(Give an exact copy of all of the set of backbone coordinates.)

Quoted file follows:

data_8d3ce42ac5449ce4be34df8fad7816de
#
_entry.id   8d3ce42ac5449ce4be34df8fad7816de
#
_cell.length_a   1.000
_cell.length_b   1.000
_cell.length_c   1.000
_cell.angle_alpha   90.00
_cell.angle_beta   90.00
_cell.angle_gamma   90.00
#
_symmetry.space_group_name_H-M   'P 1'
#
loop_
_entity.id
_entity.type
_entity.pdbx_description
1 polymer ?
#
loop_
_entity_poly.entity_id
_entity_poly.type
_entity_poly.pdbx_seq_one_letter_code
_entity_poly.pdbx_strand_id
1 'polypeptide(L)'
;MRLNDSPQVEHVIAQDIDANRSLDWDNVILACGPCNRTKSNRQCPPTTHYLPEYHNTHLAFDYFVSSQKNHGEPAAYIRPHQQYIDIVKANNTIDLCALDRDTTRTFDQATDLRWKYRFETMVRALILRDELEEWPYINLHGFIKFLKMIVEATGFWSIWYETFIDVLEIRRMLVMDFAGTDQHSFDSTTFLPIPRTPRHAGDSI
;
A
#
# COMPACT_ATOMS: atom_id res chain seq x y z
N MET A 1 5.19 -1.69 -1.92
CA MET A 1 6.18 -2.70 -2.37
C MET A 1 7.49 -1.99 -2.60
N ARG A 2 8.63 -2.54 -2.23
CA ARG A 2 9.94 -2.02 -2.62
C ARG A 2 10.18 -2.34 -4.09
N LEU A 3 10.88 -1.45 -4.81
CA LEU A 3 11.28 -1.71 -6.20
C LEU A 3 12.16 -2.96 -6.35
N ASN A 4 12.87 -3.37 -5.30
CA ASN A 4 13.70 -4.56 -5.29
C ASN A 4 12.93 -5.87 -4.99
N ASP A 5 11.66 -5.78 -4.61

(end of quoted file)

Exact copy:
data_8d3ce42ac5449ce4be34df8fad7816de
#
_entry.id   8d3ce42ac5449ce4be34df8fad7816de
#
_cell.length_a   1.000
_cell.length_b   1.000
_cell.length_c   1.000
_cell.angle_alpha   90.00
_cell.angle_beta   90.00
_cell.angle_gamma   90.00
#
_symmetry.space_group_name_H-M   'P 1'
#
loop_
_entity.id
_entity.type
_entity.pdbx_description
1 polymer ?
#
loop_
_entity_poly.entity_id
_entity_poly.type
_entity_poly.pdbx_seq_one_letter_code
_entity_poly.pdbx_strand_id
1 'polypeptide(L)'
;MRLNDSPQVEHVIAQDIDANRSLDWDNVILACGPCNRTKSNRQCPPTTHYLPEYHNTHLAFDYFVSSQKNHGEPAAYIRPHQQYIDIVKANNTIDLCALDRDTTRTFDQATDLRWKYRFETMVRALILRDELEEWPYINLHGFIKFLKMIVEATGFWSIWYETFIDVLEIRRMLVMDFAGTDQHSFDSTTFLPIPRTPRHAGDSI
;
A
#
# COMPACT_ATOMS: atom_id res chain seq x y z
N MET A 1 5.19 -1.69 -1.92
CA MET A 1 6.18 -2.70 -2.37
C MET A 1 7.49 -1.99 -2.60
N ARG A 2 8.63 -2.54 -2.23
CA ARG A 2 9.94 -2.02 -2.62
C ARG A 2 10.18 -2.34 -4.09
N LEU A 3 10.88 -1.45 -4.81
CA LEU A 3 11.28 -1.71 -6.20
C LEU A 3 12.16 -2.96 -6.35
N ASN A 4 12.87 -3.37 -5.30
CA ASN A 4 13.70 -4.56 -5.29
C ASN A 4 12.93 -5.87 -4.99
N ASP A 5 11.66 -5.78 -4.61